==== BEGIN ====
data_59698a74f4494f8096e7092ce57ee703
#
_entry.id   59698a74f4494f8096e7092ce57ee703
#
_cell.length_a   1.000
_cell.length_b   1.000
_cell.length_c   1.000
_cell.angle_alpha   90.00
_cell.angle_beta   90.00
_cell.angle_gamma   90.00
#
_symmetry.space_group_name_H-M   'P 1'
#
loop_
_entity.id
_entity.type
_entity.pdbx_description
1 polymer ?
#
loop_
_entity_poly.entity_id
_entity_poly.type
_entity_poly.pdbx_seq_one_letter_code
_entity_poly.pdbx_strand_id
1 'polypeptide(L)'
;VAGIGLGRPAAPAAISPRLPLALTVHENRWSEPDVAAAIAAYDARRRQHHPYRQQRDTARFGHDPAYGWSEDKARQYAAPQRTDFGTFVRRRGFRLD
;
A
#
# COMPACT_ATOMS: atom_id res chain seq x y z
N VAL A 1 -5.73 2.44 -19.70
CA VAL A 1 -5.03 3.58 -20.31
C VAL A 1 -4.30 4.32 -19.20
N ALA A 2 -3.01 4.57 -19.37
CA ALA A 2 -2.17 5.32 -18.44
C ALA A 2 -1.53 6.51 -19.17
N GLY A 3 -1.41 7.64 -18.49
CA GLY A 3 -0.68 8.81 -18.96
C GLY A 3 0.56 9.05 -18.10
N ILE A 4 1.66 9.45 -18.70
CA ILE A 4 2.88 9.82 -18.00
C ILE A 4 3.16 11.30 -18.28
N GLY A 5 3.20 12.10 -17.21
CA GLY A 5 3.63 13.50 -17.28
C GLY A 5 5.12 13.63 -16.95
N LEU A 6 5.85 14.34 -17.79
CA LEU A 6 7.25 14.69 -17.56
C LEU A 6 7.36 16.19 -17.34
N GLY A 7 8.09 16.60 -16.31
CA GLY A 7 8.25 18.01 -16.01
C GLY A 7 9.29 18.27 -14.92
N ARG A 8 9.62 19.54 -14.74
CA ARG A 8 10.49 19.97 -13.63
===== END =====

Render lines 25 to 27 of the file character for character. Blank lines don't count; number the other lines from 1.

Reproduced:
1 'polypeptide(L)'
;VAGIGLGRPAAPAAISPRLPLALTVHENRWSEPDVAAAIAAYDARRRQHHPYRQQRDTARFGHDPAYGWSEDKARQYAAPQRTDFGTFVRRRGFRLD
;